Why Can’t Hollywood Understand the Military?


I have just started watching the Showtime series “Homeland.”  The premise of the series is irrelevant to this except to say that one of the central characters, Marine Sergeant Brodie, was a prisoner of war during the Iraq War and was freed in 2009.  Sgt. Brodie is played by Damian Lewis who was 40 years old when the series started.   And that is the start of my problems with Hollywood.

Lewis plays a marine infantryman who was captured in 2003.  His rank is sergeant, the lowest non-commissioned office rank.  In the military, regardless of service, there is a policy called “up or out.”  Simply put, that means you must attain a certain rank within a set number of years of service.  A marine can expect to make sergeant in 2 to 4 years.  A marine who is full-time infantry can expect that rank in minimal time.  But this is complicated by who enlists in the service.  The marines, by far, are toughest on their recruits and, as any service, prefers recruits in boot camp who are no older than 20.  The reason is simple, as you get older you ability to perform physically decreases.   The character, Sgt. Brodie, would have been close to 30 at the time he entered the service.  It is likely the marines would have dissuaded him from enlisting in their infantry, and would have put him into a combat support role at best, supply, signal, etc.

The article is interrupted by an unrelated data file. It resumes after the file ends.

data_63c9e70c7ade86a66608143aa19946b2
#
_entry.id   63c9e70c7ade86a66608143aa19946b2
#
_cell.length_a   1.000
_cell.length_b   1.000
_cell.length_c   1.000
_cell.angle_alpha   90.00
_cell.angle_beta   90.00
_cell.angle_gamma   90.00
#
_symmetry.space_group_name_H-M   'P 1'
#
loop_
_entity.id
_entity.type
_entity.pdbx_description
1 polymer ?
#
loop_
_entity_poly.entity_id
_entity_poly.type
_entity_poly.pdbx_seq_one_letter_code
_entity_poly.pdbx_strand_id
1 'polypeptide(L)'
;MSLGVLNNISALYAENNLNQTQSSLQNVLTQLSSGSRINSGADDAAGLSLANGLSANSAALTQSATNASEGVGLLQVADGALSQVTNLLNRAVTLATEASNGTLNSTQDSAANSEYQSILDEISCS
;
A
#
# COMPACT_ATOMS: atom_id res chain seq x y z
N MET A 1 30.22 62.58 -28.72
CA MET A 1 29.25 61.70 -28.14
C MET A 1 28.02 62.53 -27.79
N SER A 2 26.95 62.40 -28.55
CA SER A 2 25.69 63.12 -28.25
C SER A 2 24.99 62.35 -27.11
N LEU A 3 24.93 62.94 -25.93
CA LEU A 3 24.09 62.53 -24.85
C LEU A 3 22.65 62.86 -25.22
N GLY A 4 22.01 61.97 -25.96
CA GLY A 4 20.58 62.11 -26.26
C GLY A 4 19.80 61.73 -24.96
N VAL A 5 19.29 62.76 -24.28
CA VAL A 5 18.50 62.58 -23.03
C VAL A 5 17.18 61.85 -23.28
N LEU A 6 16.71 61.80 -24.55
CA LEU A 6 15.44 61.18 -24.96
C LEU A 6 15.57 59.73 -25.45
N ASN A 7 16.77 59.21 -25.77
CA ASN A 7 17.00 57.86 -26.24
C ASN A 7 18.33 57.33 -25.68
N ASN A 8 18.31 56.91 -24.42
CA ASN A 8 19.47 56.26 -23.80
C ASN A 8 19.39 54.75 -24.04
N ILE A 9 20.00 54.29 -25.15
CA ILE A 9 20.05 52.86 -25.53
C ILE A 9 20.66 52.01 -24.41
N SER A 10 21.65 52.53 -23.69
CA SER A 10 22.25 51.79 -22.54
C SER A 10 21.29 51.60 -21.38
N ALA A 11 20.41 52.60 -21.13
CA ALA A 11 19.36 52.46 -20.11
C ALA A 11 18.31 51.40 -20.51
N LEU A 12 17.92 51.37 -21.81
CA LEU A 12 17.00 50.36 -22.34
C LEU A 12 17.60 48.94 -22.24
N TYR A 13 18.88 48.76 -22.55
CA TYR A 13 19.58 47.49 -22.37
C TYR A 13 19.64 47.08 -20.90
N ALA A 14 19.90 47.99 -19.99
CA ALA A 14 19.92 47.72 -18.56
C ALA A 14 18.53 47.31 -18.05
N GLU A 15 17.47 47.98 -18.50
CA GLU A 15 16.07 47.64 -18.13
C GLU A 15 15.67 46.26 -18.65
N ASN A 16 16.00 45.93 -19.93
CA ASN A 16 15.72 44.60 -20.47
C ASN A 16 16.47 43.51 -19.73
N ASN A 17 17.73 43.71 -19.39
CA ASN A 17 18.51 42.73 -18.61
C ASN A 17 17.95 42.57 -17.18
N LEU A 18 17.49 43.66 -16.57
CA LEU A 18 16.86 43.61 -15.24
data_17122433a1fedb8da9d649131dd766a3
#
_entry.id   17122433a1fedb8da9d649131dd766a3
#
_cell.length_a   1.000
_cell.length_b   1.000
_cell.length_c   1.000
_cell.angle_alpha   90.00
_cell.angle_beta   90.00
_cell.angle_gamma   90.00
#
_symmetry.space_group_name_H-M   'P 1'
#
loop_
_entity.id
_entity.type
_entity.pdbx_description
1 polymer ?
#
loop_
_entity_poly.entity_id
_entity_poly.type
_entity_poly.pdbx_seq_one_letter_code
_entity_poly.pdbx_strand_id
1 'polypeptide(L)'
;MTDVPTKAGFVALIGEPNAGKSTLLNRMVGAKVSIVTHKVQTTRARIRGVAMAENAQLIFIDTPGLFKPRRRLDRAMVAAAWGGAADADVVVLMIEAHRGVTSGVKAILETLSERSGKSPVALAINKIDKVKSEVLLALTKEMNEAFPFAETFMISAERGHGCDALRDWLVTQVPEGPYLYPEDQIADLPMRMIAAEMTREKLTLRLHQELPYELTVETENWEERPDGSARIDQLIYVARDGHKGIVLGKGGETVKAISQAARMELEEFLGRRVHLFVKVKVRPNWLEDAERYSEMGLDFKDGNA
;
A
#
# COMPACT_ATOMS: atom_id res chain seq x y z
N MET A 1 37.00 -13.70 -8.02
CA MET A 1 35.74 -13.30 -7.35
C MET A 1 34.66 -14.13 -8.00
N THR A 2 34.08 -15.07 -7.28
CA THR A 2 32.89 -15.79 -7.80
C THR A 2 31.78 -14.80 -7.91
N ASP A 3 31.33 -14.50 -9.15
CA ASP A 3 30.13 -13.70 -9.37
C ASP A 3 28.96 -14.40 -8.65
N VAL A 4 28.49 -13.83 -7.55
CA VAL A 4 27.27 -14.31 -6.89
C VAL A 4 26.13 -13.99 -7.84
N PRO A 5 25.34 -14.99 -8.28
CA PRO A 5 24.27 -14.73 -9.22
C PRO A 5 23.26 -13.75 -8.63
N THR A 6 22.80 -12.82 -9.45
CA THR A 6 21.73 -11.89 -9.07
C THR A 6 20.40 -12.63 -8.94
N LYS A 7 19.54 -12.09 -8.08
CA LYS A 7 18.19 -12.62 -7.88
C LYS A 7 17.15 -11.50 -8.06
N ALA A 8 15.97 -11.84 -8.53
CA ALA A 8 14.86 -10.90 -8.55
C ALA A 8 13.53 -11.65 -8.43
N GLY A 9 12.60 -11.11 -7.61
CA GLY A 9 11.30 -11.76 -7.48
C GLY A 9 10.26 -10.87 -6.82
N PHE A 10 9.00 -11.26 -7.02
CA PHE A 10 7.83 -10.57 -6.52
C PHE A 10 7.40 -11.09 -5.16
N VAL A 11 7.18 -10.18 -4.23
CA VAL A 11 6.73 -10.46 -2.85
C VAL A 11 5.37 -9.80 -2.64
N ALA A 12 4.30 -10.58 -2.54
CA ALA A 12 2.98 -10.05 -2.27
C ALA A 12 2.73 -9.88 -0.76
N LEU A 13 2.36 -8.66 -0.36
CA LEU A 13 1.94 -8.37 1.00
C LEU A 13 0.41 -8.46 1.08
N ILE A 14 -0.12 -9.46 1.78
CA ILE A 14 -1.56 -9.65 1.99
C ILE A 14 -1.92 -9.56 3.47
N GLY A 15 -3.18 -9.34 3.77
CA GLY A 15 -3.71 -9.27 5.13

All military organizations are conservative by nature.  The marines are the most conservative of all.  They live to fight and look good, and they do a really good job of each.  Marines, all, have one idea of a haircut.

The man above typifies what a marine haircut looks like.  They not only do it as a matter of personal pride, they do it because it is expected of them.  They do not make exceptions.  In the series, Sgt. Brodie looks like this:

His haircut would not only have been unaccepted to the Corps but to himself as a marine.

What kills me about Hollywood is that the military is really pretty easy to understand, if you take the time.  Uniforms do not change very often or very much.  Even so, each service has a regulation covering uniforms, easily obtainable, called “fitting and wearing the uniform.”  Not only that, there are thousands and thousands of veterans from every service and from every war for the past 80+ years who can expertly analyse such situations.  Why is it so difficult for Hollywood to find and employ such people?  Most veterans would be thrilled the help out so Hollywood could get it right.

Hollywood loves to use Army Special Forces and Navy Seals like they are in the thick of the fighting everyday.  That just is not the case.  Each of these groups has a very narrow mission each time it takes the field.  And that mission has a very short life as well.  That is part of what makes them special.  Most of the “action” in a war zone is conducted by regular infantry troops, armor, and artillery.  In “Homeland,” Sgt. Brodie is recovered by special forces which, while not impossible, but unlikely unless they knew beforehand they were seeking a particular target and need to get in and out quickly.  Otherwise, he would most likely have been discovered by a regular infantry group, army or marine, in the course of their normal duties.

While particular operations within any branch of the military are frequently classified, their day-to-day affairs, how they operate and what the look like doing so, is not.  I would really like see Hollywood, for a change, pay a little more attention to detail and get it right.

 

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2 thoughts on “Why Can’t Hollywood Understand the Military?

  1. I think the real question is why don’t you understand the Marine Corps and still write articles like this.

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